Drive 2011: Coolest film of 2011, movie review

Written by  Sal Kapoor
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Drive 2011: Coolest film of 2011, movie review

When movie stunt-man Ryan Gosling has a Platonic neighborly encounter with Irene, the wife of a convict, Gosling gets caught up in a world where the fantasy of family life with her starts to become a reality.

However, when Irene’s husband, Standard is released from prison, he is forced to do one last job to repay a debt. Unable to walk away from Irene and her son whose lives are now in danger, Gosling helps Standard out on the job. Standard is double crossed and murdered leaving Gosling to escape with the money.

With the local mafia closing in and keen to recover the loot, Gosling is forced to hand over the money which will ensure the safety of Irene and her young son.

Drive, The Movie 2011

Drive 2011: Coolest film of 2011, movie review

Continuing a line of heist and grab movies, Drive is a valuable addition to the hard-boiled crime sub-genre that Bullet, French Connection and The Driver have fuelled.

Directed by Nicolas Winding Refnand and starring Ryan Gosling as an ice-cold stunt man who moonlights as a getaway driver, Drive takes us on a trawl through 80’s style neon-lit retro LA complete with cheap motels, auto-garages and viaducts. The absence of mainstream commuters is notable as the movie ventures into the darker labyrinths of the L.A.’s underbelly.

Much like Paul Schrader’s Travis Bickle, Ryan Gosling portrays a lone figure, at times bordering on a split personality from gallant tooth-pick chewing neighbor who’s happy to help out with the kids to psychotic cold blooded killer, murdering several Mafioso, shot in disturbing and graphic close-ups.

Little is known about Gosling’s life before we meet him – his cool demeanor and mystery is given little account. Perhaps the most revealing scene comes from Shannon, his boss, who tells Irene – “he simply walked in 5 years ago and asked for a job. I’ve been exploiting him ever since.”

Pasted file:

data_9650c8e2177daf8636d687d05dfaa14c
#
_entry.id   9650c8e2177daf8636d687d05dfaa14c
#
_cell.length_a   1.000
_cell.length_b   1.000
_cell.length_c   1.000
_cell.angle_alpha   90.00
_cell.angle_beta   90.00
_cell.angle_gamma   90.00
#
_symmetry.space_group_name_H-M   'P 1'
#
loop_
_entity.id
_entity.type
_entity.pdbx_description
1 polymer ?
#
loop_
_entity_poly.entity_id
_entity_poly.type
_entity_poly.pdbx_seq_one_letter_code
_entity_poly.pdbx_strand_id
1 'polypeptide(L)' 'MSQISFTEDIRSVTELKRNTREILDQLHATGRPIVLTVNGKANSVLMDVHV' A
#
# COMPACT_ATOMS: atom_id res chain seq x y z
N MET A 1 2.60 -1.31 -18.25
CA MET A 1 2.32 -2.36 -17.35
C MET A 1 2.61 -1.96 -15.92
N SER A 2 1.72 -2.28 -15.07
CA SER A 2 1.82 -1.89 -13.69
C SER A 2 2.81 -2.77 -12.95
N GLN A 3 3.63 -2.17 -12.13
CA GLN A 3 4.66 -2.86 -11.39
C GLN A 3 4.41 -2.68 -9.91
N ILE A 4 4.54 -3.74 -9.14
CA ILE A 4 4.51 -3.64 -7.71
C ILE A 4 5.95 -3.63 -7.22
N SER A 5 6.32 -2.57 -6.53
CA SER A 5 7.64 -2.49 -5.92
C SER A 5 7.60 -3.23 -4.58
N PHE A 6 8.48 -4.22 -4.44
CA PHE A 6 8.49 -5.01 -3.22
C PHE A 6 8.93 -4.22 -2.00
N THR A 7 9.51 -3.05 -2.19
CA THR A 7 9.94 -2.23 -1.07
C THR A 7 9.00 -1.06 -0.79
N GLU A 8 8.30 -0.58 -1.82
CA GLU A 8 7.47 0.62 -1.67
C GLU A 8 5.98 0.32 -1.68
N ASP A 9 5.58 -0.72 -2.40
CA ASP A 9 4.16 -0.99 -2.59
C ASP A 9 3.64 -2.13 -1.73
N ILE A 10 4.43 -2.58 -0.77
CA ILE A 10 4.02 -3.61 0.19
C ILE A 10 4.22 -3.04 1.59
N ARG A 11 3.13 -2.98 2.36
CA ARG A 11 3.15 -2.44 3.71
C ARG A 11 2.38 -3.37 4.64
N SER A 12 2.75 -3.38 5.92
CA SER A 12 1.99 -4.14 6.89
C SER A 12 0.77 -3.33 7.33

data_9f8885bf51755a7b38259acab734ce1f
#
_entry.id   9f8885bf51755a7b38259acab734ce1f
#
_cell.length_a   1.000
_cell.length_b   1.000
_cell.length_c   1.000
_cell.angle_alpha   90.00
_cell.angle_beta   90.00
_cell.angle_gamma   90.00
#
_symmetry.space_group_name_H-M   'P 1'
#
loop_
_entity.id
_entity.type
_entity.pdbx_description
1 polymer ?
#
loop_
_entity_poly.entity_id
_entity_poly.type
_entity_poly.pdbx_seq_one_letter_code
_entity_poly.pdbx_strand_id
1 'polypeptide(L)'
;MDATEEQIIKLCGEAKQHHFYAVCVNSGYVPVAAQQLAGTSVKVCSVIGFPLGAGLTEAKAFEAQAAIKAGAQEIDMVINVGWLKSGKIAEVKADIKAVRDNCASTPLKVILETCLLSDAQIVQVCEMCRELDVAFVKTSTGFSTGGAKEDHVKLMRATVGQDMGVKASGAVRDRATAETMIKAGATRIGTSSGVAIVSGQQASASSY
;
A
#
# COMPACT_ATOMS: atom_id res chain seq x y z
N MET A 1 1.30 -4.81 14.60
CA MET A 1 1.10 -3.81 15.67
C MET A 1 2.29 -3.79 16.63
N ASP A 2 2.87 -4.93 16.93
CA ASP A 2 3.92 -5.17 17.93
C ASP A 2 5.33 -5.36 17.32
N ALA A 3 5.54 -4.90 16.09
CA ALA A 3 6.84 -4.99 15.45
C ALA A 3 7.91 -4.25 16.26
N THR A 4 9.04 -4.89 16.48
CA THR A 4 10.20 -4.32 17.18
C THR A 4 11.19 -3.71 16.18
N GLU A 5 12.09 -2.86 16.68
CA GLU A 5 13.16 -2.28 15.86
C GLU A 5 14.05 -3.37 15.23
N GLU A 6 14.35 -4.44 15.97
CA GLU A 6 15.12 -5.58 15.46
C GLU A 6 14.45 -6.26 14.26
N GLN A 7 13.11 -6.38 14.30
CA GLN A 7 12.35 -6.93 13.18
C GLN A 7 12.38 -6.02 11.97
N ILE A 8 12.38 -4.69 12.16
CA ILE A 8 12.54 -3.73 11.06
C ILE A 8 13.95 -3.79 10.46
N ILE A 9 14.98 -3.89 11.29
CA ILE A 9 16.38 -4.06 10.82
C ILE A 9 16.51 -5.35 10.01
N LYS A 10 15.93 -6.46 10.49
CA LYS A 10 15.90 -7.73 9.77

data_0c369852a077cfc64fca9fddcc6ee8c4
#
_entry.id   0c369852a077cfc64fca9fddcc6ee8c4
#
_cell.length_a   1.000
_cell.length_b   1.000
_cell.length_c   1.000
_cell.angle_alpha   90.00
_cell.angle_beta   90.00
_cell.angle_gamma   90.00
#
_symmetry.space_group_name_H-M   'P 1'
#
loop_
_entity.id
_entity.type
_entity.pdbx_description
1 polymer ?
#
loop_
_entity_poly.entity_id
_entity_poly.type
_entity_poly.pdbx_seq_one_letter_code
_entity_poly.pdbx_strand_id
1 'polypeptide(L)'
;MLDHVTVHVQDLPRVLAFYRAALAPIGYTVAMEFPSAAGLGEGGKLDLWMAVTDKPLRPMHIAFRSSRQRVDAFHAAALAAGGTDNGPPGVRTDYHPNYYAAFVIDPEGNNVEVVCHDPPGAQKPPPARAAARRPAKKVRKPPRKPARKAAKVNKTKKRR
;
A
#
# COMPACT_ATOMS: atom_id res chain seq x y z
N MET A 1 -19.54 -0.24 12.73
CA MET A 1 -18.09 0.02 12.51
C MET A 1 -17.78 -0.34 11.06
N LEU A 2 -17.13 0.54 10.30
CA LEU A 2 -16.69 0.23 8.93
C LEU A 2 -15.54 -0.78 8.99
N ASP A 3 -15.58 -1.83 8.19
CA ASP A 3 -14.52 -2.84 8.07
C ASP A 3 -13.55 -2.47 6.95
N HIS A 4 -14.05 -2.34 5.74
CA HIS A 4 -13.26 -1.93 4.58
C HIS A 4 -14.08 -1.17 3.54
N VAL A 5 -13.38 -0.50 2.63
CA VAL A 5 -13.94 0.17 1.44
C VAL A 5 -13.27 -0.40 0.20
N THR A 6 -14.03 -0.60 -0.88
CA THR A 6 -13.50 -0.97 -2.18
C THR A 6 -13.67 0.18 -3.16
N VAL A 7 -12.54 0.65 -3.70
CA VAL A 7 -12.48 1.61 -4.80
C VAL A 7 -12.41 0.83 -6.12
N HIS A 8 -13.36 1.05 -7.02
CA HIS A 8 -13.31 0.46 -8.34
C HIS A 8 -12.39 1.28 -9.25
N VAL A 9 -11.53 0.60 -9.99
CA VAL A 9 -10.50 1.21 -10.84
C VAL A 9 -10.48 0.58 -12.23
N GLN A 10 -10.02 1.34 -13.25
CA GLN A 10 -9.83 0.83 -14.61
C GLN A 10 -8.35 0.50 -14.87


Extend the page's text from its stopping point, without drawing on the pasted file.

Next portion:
The rootless good-guy characterization works: the scene when Standard, Irene’s ex-con husband has a homecoming party and meets Ryan Gosling for the first time borders on the sinister and hints at potential violence, with Standard suspicious of Gosling whilst he was away in prison. It’s the pinnacle of the movie’s moral framework that testifies to Gosling’s more noble actions.

However, the bad guys ensure that Drive manages to discard familiar stereotypes we’ve seen in block-busting chase movies. Our favorite Sons of Anarchy, Nino (Ron Perlman) is a small time hood in the catering industry. His relationship to the East Coast mafia is miserably summarized when he complains, “they still call me a Kike and pinch my cheek as if I’m a little boy.” This sums up his inferiority complex and is punctuated with such resentment, it justifies his nihilistic aims that fuels the heist that goes wrong.

What Drive offers is an ultra-cool existential glimpse into a seedy world that washouts and Hollywood extras inhabit. A visual homage to David Lynch, Martin Scorsese with snatched glimpses of Quintin Tarantino styled violence, Drive has numerous moments of shock aligned with gentle intimacy.

With a new-wave electronic soundtrack and reluctant hero redeeming his mistakes and hot-rodding through a milieu Michael Mann would be proud of, we think Drive deserves to win coolest film of the year and ranks its place as a modern crime classic.

Sal Kapoor

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